I built a lower frame for my Kegerator and put it on wheels so we can easily wheel it outside for summer parties. It also has the added benefit of allowing me to use a chain hoist I installed from a beam in my garage to lift heavy kegs with ease, I then simply wheel the kegerator under the suspended keg and lower it in with virtually no effort and no damage to the kegerator as the kegs are lowered slowly.
The Kegerator itself is built from a 16cuft freezer. I have 5 faucets on the kegerator itself, 3 are Perlick flow control taps running purely on CO2, at each end are two stout faucets which run on a beer gas blend of 70% Nitrogen/30% Co2. Inside the kegerator I have a CO2 tank, Nitro tank and a Perlick Gas Blender. In the pic, all red lines are CO2, all blue are Nitro. The CO2 faucets are fed from a secondary regulator setup so I can run different pressure on each keg, the Nitro mixed gas is fed into a manifold which feeds the 2 Stout taps on my kegerator. You can’t see it on these pics but the 3rd port of the manifold actually goes outside of my kegerator and feeds a 6th Stout faucet which is installed on my ‘cellar’ (Another freezer which I keep at 55 degrees) where I age my home brews and this last tap is used for serving both English ales and red wine at the warmer temperature. I have a nitro secondary regulator in the cellar for adjusting pressure for serving wine.
– UPDATE – The perlick gas blender turned out to be very problematic and inconsistent so I replaced it with a Mcdantim TM100 (75% Nitro, 25% CO2) which is attached to the back of the kegerator. It works MUCH better than the little perlick!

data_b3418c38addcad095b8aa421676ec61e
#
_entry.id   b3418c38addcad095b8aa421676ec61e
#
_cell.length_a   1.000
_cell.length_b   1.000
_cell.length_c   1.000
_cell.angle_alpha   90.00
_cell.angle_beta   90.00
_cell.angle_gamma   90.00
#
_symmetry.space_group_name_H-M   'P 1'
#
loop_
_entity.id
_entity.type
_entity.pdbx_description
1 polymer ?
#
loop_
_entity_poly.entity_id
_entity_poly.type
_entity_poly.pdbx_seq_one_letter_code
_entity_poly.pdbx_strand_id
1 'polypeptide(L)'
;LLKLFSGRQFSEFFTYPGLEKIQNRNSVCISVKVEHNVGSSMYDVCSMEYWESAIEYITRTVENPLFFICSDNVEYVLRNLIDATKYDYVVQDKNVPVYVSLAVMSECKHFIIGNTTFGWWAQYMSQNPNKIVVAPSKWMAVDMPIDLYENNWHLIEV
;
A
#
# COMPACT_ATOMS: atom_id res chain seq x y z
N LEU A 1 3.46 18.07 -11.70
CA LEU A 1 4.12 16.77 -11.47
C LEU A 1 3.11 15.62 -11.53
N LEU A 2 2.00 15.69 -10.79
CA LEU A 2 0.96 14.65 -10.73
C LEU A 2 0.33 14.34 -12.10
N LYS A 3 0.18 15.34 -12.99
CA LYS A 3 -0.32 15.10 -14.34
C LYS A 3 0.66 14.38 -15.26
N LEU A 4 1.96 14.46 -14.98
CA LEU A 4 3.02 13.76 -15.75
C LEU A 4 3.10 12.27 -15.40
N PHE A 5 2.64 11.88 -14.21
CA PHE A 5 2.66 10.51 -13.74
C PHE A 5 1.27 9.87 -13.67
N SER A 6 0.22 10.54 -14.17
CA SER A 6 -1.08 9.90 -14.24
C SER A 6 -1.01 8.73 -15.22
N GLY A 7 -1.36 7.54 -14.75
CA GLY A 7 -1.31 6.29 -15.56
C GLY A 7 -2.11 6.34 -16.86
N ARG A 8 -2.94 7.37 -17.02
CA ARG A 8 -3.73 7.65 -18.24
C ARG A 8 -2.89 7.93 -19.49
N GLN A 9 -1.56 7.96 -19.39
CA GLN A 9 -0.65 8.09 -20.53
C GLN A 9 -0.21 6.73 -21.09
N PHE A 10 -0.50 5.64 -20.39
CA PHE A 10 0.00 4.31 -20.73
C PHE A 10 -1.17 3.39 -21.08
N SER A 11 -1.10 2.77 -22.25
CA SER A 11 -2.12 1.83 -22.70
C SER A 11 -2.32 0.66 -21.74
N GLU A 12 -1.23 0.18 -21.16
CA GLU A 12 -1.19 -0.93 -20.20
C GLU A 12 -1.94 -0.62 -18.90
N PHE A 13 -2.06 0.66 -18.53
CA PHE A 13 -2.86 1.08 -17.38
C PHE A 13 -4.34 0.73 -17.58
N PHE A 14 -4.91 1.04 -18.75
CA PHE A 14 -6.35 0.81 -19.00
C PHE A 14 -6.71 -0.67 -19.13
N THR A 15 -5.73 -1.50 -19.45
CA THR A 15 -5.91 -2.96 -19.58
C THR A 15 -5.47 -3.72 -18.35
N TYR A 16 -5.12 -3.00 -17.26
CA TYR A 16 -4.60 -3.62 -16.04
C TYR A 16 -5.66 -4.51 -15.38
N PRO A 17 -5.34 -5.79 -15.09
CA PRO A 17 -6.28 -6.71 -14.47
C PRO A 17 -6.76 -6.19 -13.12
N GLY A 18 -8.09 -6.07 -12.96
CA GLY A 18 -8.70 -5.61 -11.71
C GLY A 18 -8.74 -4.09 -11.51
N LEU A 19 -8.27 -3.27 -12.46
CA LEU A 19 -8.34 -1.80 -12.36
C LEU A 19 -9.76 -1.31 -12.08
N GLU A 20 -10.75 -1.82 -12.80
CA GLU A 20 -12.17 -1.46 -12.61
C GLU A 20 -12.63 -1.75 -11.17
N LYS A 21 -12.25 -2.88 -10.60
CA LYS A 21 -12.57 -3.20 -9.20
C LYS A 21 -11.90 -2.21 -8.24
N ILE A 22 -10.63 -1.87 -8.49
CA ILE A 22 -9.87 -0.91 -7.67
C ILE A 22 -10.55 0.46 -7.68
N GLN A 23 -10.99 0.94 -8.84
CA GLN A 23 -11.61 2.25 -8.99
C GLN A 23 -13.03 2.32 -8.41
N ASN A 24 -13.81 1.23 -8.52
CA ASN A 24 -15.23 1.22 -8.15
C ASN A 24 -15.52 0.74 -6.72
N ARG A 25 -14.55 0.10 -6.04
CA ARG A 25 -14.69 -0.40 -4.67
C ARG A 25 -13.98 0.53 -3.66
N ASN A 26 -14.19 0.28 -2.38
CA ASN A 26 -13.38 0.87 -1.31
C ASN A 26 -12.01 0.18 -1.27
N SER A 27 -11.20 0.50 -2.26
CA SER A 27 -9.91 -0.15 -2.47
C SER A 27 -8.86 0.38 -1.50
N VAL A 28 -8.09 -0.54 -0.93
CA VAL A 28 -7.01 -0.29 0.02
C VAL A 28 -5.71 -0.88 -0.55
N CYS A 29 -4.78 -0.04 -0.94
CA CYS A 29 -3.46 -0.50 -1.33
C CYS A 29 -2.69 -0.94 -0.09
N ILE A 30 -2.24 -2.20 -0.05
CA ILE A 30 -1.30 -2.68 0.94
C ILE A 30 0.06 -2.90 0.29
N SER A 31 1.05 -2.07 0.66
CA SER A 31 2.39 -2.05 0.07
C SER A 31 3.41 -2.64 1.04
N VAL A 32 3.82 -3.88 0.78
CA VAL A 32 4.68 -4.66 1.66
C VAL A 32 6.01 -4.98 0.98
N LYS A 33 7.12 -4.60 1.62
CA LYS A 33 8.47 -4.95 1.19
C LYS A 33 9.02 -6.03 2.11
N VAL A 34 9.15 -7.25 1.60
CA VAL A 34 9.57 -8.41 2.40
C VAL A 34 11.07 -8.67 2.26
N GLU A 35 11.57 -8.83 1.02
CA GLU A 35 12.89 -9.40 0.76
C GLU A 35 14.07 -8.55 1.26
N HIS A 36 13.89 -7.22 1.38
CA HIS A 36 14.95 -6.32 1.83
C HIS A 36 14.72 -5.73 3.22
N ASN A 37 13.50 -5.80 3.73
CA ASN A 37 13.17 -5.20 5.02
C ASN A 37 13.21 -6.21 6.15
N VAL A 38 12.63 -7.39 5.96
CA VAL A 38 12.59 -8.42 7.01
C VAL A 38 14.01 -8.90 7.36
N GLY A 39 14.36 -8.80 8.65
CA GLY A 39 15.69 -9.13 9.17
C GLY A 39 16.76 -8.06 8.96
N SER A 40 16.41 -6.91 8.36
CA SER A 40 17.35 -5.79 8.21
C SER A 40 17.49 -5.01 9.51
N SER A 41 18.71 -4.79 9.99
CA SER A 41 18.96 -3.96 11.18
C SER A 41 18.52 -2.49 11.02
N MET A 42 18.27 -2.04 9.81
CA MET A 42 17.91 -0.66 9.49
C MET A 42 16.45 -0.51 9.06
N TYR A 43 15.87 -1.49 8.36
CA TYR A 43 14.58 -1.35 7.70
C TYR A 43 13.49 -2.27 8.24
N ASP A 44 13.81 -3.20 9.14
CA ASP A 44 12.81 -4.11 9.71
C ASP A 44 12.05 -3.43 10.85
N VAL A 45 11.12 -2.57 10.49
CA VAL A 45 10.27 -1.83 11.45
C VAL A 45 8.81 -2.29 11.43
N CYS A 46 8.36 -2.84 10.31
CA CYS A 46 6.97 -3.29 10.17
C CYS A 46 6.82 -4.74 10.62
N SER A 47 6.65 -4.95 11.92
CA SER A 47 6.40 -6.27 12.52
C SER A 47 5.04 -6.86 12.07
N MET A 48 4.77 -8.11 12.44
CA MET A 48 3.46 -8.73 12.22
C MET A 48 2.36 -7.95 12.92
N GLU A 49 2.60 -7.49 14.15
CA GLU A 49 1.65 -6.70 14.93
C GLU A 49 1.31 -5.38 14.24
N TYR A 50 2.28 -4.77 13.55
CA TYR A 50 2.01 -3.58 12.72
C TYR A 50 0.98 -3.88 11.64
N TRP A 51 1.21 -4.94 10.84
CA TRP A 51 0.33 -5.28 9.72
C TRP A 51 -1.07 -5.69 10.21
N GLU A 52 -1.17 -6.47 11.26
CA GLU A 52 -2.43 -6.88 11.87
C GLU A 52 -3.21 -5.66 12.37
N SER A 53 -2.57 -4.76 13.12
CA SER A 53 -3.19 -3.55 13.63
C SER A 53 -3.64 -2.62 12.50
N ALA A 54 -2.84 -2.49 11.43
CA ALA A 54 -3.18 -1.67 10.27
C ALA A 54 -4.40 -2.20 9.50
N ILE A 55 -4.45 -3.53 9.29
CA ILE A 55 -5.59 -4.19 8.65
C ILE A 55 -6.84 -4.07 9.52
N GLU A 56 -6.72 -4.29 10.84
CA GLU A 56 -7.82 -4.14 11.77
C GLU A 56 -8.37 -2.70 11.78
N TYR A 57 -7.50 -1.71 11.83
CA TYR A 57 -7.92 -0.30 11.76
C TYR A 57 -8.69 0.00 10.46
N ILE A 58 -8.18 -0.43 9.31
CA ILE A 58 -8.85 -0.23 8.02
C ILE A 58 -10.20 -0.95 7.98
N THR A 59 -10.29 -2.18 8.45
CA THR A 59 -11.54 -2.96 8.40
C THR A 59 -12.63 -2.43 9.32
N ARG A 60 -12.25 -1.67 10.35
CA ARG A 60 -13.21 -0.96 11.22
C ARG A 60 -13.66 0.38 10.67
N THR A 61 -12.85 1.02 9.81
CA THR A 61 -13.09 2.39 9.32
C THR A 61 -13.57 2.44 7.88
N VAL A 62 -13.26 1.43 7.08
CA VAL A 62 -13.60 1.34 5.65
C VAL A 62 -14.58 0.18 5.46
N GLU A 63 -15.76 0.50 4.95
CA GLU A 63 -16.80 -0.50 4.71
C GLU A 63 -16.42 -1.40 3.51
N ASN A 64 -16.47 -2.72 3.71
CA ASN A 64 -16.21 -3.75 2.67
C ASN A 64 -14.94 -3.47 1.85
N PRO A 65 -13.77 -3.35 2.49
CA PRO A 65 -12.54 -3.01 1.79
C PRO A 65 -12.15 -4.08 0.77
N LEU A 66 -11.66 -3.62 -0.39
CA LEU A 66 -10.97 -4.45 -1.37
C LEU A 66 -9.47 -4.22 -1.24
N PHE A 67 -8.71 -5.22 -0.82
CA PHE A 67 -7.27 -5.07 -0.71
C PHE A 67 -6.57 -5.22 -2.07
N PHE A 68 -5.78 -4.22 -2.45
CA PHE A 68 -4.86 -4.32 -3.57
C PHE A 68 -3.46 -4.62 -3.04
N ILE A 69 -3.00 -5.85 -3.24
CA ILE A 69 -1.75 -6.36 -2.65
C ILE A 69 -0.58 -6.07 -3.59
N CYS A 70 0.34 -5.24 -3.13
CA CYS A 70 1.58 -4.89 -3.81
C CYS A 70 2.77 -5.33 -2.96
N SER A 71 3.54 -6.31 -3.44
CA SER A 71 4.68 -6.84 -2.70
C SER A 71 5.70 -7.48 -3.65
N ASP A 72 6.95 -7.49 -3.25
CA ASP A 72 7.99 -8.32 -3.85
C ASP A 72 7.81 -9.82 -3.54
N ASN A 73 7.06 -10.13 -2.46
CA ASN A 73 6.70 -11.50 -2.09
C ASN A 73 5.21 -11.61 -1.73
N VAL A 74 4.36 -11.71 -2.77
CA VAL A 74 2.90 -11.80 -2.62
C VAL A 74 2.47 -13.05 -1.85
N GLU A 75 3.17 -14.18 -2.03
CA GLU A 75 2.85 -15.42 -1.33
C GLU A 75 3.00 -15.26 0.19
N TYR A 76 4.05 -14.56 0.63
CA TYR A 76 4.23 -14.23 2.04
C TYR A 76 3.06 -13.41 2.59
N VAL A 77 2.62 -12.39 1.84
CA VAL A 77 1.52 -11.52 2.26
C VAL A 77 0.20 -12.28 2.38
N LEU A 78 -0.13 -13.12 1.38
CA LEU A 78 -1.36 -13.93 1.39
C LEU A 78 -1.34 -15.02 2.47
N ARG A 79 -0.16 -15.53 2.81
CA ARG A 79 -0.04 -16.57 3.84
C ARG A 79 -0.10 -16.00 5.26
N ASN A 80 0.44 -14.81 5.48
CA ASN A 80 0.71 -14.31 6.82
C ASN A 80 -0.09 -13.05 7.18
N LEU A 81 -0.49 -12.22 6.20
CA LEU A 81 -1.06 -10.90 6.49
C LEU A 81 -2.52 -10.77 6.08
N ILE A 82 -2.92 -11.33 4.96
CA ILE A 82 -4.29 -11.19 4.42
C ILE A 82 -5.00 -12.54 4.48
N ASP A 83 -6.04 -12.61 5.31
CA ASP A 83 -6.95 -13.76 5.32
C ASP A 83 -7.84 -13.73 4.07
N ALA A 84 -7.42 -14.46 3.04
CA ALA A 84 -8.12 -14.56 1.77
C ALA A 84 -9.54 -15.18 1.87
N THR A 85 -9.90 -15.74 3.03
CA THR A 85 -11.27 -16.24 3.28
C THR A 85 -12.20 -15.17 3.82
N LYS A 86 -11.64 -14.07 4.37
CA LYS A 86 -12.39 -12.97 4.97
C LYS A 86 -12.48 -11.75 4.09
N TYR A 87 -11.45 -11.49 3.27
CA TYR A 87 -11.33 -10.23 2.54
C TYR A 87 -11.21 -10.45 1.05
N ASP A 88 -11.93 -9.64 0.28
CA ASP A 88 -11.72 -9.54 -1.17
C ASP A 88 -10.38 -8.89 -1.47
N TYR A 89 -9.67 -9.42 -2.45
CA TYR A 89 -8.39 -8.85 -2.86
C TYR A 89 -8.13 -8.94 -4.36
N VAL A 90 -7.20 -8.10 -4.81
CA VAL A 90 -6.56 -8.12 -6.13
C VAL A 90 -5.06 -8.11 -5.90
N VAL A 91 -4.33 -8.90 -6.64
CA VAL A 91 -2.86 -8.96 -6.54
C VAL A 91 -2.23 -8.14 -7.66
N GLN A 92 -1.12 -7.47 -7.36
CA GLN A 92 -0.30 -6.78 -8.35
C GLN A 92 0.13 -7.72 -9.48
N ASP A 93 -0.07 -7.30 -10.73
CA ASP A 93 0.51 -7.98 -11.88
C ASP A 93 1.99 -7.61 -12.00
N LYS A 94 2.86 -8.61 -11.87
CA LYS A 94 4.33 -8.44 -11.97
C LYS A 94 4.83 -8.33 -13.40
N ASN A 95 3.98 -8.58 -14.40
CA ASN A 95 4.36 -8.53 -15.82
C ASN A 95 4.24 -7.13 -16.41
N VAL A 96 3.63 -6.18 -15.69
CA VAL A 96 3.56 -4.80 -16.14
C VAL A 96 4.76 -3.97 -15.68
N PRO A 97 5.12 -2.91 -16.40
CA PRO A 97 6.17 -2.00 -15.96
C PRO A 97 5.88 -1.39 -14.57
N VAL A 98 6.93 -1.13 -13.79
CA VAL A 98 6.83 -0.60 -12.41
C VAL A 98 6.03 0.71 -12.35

The mount for my kegbot tablet is attached with JB weld and the tablet remains attached when I open the kegerator.
On the back is an RV water pump with a ball lock male fitting on, I use this for cleaning my beer lines and faucets by filling a bucket with cleaner/santitizer, connecting the ball lock fitting that normally attaches to the keg and then allowing it to cycle for however long needed. I also use this pump for pushing iced water through my wort chiller when brewing and for pushing cleaner/sanitizer through my kegs so I don’t waste CO2.
Also on the back are a series of electrical back boxes with RJ45 Jacks on - Inside these back boxes are all my KBPM’s, the jacks are used to break out the KBPM jack so I can attach 2 flow controllers to each one, temp probes and my I-button reader. The ibutton reader is on the side of my kegerator, highlighted with the red arrow. There is also a box which houses the relay for powering the solenoids I have on each beer line so no-one can pour without authenticating with an I-button
The beer labels under each faucet for showing what is on tap are just logo’s I printed onto magnetic paper and cut out so I can easily put the relevant one on when I change kegs.